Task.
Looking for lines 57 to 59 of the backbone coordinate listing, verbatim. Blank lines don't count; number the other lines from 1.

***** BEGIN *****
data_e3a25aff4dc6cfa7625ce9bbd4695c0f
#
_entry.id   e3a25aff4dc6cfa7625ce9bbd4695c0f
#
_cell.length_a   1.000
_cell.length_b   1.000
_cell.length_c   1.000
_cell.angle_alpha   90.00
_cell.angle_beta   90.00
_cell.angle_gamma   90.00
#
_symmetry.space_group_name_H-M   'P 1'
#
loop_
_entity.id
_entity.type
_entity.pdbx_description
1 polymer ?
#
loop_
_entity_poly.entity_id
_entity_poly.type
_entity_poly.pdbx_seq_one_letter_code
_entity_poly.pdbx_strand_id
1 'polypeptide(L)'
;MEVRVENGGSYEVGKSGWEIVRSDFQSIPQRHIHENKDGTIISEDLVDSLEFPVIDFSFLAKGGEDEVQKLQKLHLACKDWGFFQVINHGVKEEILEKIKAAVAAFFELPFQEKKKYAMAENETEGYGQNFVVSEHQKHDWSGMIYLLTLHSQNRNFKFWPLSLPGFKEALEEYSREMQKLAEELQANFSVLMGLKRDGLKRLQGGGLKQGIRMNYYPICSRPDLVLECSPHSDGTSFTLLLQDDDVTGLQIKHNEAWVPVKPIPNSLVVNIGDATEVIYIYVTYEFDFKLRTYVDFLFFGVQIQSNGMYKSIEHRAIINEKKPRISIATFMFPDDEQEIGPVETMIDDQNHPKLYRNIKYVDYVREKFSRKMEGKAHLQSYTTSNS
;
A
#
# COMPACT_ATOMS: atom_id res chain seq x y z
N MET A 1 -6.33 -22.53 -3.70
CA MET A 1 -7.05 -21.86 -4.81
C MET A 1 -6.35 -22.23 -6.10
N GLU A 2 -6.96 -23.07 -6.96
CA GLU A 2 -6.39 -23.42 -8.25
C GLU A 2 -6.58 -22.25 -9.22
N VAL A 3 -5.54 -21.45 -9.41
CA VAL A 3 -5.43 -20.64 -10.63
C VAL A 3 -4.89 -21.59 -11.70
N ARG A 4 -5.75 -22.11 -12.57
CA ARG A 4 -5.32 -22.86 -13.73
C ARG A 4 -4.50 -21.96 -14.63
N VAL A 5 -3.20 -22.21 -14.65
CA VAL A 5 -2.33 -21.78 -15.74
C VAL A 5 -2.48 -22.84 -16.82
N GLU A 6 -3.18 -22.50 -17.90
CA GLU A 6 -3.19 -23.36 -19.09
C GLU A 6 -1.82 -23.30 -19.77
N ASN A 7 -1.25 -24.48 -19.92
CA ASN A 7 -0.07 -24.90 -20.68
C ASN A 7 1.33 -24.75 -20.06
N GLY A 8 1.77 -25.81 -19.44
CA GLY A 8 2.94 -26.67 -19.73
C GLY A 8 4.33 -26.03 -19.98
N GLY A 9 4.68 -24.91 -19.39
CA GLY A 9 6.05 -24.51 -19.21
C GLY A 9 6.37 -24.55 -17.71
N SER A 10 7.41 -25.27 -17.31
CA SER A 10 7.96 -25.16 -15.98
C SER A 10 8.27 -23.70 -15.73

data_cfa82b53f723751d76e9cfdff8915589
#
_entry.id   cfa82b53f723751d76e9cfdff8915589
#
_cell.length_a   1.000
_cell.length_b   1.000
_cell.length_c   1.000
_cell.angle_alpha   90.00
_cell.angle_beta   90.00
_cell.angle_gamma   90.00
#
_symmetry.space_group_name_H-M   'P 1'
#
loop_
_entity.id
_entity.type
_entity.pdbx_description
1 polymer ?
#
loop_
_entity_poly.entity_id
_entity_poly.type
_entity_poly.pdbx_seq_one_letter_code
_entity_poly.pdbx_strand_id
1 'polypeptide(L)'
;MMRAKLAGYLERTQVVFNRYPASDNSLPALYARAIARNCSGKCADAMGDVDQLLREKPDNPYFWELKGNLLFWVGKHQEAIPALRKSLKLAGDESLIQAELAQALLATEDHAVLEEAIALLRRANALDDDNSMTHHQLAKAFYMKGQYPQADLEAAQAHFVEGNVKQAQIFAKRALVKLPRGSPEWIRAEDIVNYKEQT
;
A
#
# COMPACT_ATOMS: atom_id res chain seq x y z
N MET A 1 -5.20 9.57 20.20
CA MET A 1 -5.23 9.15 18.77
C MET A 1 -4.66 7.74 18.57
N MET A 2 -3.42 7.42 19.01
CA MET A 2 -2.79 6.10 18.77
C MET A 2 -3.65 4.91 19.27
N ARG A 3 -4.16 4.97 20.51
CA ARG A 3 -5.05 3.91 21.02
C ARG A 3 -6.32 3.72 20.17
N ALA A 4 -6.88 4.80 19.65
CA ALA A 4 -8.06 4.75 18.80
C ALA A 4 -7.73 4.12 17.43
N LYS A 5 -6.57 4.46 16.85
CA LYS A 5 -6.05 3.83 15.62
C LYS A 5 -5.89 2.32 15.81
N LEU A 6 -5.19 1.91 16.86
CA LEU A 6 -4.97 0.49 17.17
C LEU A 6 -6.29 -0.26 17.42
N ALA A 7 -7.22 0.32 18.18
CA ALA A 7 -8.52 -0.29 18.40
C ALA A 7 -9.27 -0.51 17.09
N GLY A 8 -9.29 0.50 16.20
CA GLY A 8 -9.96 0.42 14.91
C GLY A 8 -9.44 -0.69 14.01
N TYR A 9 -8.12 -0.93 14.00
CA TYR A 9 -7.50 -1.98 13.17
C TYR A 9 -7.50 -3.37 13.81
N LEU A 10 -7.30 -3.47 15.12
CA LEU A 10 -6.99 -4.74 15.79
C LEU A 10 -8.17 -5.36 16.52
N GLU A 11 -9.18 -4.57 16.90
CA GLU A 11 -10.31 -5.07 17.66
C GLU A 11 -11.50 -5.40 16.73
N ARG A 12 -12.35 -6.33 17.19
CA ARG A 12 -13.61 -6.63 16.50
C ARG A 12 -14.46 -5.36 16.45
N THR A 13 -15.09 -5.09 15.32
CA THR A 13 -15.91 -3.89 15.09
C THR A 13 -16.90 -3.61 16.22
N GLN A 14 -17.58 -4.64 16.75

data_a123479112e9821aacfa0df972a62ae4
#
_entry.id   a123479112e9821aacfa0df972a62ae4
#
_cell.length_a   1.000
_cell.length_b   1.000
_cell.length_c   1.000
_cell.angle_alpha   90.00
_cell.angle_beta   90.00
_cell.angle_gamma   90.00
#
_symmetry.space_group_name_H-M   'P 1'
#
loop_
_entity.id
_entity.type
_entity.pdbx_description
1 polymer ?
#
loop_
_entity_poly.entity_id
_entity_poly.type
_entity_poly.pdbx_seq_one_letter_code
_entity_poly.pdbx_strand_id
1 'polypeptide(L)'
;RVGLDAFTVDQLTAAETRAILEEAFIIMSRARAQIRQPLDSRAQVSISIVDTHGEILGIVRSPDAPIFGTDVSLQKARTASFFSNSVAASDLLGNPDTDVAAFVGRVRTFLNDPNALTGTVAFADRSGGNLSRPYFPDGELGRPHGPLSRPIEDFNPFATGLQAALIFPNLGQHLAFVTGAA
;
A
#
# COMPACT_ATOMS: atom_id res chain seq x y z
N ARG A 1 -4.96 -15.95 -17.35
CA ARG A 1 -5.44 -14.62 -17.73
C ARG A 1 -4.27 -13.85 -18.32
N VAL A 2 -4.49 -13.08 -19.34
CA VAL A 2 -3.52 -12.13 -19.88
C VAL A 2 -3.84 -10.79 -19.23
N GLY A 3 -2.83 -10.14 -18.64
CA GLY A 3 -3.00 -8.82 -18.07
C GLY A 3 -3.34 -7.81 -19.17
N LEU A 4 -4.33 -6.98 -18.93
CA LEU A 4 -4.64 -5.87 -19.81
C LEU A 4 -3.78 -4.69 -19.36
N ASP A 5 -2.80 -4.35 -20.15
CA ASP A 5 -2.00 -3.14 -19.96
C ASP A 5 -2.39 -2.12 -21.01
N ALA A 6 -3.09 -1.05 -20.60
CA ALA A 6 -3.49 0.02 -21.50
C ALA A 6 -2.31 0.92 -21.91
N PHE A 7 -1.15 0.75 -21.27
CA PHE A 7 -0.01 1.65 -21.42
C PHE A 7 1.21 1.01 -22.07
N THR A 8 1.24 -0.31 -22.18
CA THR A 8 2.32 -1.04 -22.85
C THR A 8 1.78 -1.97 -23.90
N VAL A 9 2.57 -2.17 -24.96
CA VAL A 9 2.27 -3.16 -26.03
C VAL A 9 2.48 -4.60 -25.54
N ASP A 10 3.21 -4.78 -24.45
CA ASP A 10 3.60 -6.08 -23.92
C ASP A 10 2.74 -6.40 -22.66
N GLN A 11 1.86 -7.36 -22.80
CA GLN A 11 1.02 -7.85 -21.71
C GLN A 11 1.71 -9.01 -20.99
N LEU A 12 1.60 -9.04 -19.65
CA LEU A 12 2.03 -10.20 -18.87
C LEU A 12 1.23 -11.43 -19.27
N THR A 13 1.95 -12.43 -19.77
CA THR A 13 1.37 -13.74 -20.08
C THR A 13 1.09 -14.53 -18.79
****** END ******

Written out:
C GLY A 9 6.37 -24.55 -17.71
N SER A 10 7.41 -25.27 -17.31
CA SER A 10 7.96 -25.16 -15.98